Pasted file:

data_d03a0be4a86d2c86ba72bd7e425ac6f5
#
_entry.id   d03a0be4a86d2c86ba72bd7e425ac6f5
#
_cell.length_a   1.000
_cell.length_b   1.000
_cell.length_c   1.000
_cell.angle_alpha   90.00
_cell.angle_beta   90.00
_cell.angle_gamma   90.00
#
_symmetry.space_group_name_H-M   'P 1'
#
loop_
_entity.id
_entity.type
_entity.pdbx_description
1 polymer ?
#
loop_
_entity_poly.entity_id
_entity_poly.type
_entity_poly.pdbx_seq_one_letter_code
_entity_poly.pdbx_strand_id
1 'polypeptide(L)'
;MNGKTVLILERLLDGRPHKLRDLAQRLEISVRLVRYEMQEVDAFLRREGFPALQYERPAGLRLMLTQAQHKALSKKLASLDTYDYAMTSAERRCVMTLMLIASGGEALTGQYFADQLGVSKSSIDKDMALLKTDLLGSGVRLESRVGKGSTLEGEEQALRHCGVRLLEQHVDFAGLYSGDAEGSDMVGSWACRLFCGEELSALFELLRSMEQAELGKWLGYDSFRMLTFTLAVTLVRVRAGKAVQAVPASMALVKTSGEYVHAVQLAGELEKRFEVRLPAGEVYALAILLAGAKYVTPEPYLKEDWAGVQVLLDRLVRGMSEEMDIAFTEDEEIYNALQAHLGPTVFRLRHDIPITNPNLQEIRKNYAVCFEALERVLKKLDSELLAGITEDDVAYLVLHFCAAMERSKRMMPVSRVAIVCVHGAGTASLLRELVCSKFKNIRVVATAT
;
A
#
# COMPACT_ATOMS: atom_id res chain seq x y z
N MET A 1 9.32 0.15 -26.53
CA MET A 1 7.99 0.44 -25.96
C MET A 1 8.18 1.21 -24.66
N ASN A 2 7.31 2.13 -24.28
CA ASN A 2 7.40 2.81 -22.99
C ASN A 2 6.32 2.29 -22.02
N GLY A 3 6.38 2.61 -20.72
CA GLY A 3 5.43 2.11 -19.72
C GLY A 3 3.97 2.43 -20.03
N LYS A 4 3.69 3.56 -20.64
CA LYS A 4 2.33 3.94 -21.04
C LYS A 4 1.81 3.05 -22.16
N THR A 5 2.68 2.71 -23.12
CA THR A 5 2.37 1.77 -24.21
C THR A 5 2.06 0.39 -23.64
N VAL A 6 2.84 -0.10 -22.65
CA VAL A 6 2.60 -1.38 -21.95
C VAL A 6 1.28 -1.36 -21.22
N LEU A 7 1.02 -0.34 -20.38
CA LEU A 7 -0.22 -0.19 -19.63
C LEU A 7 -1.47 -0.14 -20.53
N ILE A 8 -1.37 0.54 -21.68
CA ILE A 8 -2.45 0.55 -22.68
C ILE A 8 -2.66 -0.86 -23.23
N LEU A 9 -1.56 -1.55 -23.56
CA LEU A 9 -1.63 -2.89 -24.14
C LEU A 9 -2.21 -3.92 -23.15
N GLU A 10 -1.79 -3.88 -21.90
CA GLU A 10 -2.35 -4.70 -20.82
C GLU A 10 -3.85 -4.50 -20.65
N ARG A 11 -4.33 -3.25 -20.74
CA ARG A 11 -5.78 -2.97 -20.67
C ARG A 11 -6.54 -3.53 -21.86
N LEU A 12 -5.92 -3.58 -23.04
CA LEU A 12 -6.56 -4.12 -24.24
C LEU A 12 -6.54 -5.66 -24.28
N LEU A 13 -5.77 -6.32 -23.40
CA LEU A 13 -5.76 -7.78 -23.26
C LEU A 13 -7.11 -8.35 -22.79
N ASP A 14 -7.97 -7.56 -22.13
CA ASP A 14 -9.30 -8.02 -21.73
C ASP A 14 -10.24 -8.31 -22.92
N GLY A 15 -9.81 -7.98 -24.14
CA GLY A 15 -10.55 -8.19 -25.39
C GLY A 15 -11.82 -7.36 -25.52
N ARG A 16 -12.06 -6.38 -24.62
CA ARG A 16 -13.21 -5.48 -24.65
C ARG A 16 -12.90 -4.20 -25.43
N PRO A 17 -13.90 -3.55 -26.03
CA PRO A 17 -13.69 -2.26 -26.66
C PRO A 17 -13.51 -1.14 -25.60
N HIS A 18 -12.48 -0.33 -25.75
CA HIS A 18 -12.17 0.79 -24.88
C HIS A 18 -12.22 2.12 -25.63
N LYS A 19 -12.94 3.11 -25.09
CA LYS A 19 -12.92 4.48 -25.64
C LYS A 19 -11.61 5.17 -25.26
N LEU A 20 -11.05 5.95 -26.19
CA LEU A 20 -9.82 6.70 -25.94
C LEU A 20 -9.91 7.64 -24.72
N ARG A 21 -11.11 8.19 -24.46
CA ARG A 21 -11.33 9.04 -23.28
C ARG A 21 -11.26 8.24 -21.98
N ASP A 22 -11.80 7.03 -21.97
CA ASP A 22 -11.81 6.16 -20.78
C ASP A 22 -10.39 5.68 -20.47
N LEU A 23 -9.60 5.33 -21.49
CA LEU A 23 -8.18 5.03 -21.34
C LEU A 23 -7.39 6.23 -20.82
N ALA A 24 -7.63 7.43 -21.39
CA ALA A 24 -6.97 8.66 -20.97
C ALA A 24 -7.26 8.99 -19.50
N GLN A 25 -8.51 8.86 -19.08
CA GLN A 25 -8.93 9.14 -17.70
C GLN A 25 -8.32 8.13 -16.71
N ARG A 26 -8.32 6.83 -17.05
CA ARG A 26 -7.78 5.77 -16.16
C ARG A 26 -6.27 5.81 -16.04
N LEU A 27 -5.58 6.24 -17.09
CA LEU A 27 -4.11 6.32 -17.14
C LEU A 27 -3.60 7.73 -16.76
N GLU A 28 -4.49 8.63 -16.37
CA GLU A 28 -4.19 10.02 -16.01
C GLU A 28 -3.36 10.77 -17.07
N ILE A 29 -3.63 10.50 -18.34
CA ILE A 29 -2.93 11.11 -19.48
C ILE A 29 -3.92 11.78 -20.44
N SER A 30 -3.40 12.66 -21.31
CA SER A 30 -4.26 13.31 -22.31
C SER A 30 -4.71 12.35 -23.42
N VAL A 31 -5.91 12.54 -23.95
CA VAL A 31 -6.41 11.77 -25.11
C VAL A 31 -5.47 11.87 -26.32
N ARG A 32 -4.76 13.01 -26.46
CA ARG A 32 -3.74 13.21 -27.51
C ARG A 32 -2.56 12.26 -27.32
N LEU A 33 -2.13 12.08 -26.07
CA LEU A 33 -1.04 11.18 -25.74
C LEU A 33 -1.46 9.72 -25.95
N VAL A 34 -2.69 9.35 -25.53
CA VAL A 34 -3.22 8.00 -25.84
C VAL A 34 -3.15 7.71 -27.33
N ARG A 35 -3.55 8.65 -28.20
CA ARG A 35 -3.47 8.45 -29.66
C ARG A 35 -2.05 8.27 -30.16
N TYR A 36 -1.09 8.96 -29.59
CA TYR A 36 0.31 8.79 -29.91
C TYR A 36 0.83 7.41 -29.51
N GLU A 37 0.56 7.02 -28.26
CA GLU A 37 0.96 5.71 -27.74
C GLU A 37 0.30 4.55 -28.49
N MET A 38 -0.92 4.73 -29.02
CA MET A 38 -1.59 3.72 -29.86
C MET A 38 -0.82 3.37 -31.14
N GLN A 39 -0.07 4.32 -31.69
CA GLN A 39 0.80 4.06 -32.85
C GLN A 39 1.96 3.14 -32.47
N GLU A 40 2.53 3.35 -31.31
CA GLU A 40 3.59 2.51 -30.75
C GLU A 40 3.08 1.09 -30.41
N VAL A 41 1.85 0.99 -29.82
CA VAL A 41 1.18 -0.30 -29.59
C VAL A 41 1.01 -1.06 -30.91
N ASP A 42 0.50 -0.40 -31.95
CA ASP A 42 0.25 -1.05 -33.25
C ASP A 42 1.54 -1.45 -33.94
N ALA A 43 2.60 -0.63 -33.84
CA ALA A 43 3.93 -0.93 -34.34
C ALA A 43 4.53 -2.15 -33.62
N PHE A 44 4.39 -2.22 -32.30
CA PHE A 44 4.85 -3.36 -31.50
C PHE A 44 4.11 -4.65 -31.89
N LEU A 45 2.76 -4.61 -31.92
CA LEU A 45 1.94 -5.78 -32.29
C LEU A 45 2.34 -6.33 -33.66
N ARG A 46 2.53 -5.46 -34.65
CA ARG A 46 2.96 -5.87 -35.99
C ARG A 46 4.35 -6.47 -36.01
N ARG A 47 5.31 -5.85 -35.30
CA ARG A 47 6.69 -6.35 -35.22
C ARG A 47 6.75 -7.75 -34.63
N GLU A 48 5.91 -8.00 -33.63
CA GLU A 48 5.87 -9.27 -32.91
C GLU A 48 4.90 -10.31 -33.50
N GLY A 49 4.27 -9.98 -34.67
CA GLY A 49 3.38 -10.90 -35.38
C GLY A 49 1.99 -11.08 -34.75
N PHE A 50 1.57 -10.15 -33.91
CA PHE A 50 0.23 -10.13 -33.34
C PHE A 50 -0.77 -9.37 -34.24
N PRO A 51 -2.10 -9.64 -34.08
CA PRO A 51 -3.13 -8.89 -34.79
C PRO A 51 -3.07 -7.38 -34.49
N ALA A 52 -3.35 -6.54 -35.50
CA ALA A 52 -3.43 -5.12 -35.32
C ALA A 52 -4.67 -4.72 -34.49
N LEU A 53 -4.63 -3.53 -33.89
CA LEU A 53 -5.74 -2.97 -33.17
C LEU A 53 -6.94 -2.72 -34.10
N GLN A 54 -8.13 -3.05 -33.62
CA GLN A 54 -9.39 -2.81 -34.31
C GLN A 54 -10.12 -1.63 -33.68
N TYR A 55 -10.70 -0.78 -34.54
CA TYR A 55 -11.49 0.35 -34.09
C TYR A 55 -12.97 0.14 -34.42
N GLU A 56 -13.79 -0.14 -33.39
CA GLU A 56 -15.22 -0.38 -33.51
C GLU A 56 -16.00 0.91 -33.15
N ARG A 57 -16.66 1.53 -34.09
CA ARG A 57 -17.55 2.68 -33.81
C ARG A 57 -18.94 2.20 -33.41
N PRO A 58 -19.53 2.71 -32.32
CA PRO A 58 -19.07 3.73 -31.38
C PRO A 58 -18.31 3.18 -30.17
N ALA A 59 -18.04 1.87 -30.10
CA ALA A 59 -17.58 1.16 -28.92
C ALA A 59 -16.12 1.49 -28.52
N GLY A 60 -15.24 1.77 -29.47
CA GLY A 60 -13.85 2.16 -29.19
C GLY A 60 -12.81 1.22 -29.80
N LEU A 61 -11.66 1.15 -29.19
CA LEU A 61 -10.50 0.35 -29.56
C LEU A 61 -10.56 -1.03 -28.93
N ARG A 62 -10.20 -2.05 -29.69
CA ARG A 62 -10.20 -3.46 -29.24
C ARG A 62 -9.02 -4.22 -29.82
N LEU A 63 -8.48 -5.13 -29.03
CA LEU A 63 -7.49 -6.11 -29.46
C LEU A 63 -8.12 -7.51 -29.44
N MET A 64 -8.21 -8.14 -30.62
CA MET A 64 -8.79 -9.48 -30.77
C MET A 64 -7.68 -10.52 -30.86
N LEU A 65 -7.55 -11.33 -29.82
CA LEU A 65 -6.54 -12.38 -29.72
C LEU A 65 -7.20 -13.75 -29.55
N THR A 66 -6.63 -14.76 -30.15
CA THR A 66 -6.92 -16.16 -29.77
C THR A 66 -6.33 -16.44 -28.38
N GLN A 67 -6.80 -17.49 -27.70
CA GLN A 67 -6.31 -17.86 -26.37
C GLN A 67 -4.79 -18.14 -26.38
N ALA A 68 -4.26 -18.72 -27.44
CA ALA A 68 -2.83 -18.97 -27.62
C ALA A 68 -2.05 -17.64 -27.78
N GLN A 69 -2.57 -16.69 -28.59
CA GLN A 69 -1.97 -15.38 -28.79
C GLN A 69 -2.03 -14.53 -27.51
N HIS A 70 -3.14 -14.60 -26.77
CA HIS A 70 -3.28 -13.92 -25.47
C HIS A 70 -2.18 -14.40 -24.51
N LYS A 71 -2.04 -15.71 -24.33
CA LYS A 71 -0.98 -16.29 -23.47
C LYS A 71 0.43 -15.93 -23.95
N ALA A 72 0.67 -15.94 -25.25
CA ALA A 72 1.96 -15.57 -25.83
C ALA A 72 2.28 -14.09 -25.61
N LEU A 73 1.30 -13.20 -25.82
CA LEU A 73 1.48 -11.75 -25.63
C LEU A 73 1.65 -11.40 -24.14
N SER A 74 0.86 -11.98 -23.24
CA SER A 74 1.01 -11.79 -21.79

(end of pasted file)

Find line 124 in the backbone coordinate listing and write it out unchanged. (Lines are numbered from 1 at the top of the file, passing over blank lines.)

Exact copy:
N ARG A 32 -4.76 13.01 -26.46